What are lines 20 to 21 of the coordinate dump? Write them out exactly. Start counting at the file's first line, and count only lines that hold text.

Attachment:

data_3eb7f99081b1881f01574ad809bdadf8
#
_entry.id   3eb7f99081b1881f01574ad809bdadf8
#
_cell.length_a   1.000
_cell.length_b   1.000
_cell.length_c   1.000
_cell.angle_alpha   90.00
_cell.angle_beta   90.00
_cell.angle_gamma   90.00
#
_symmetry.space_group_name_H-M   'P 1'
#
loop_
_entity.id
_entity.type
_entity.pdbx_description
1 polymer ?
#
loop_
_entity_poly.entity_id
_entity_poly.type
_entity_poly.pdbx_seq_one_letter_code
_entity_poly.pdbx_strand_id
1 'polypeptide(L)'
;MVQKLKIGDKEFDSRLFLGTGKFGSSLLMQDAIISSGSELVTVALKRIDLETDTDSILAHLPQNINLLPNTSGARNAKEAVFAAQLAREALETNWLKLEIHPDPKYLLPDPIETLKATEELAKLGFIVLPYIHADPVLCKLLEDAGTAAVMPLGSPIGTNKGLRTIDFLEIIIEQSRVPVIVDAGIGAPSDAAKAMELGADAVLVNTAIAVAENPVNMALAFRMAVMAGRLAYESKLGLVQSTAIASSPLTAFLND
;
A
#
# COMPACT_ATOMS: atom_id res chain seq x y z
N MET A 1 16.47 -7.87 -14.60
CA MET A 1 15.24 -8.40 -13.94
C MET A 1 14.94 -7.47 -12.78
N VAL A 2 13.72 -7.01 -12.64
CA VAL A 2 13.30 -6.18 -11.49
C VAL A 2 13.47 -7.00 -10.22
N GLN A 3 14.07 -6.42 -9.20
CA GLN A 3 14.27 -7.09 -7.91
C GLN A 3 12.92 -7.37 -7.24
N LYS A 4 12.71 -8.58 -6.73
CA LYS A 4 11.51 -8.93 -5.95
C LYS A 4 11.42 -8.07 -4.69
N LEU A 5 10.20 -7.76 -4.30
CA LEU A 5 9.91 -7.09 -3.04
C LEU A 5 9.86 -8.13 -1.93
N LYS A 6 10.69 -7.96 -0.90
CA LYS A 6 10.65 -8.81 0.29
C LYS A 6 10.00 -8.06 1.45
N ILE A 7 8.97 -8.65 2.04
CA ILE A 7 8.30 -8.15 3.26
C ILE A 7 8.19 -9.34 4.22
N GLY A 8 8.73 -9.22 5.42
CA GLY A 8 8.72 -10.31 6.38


loop_
_entity_poly.entity_id